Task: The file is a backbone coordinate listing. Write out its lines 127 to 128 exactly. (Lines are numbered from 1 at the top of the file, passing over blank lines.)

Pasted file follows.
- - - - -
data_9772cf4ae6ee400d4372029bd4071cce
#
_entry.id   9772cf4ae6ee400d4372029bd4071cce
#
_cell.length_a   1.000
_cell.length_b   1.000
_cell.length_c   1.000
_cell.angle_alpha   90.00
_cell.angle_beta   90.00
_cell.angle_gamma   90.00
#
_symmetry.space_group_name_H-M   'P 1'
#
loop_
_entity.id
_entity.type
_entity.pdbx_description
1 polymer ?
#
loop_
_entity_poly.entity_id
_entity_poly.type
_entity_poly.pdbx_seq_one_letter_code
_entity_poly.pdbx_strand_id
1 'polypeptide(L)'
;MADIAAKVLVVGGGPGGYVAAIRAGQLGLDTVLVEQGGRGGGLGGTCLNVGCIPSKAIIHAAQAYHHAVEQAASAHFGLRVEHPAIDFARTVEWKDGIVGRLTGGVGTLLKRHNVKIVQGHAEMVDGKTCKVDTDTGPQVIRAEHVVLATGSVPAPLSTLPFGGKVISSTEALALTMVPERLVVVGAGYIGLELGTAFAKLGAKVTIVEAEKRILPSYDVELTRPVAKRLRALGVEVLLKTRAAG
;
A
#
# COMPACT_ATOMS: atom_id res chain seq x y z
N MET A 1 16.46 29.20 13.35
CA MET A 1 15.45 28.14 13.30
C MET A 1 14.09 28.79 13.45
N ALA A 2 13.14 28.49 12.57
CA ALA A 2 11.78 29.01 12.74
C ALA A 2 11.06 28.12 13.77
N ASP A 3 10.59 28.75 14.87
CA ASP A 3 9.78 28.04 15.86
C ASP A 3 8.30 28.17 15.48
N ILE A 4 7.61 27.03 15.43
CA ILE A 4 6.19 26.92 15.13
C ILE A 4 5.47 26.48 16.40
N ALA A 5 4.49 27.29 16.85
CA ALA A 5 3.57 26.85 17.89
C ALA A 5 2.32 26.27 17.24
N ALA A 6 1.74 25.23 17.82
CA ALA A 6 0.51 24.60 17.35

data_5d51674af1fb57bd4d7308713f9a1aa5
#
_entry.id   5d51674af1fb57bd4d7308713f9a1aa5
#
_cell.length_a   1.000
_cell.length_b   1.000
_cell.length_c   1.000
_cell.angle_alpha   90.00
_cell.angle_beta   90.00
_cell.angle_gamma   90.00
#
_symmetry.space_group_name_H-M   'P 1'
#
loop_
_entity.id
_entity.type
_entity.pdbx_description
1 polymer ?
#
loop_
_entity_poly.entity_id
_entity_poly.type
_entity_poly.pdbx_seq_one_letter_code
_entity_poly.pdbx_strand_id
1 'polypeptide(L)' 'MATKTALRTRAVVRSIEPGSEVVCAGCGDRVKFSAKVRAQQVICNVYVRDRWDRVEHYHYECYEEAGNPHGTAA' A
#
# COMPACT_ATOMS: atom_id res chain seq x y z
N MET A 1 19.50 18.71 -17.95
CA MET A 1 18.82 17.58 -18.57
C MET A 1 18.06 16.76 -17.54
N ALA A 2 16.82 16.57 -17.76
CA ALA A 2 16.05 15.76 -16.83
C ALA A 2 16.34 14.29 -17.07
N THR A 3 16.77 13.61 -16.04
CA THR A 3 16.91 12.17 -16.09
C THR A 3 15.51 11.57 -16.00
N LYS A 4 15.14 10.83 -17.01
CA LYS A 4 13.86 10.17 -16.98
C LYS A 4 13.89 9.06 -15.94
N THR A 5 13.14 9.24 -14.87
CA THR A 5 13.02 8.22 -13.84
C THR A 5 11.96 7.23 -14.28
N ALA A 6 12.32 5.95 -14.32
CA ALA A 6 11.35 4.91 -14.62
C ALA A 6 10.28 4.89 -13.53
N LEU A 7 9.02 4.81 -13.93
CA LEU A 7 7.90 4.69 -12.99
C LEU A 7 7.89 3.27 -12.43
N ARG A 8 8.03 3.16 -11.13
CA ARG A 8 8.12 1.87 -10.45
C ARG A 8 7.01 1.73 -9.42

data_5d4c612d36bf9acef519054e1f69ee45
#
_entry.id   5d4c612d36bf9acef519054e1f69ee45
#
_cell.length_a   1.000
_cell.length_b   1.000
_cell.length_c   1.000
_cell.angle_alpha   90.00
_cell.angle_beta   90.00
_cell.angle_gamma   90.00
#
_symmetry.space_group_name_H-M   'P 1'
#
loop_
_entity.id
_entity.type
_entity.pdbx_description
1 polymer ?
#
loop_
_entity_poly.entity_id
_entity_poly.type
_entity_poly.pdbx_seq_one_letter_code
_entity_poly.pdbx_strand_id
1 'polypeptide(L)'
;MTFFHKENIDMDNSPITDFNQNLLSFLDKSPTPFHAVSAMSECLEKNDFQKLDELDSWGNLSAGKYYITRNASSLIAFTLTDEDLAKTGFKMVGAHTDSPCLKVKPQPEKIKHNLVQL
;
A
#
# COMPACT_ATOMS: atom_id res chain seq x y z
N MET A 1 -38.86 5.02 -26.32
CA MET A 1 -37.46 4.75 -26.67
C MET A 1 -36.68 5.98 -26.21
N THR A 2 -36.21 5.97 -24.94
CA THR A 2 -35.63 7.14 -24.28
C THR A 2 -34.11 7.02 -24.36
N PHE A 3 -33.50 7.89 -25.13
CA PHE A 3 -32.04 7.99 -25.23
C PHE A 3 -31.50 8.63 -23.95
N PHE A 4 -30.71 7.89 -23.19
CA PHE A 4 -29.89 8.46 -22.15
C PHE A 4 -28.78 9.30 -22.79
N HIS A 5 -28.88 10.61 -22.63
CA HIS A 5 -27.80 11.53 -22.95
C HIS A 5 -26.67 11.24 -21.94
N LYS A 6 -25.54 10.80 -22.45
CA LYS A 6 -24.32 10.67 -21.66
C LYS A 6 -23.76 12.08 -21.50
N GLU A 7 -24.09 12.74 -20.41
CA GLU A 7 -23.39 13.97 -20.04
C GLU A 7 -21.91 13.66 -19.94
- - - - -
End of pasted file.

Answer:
#
# COMPACT_ATOMS: atom_id res chain seq x y z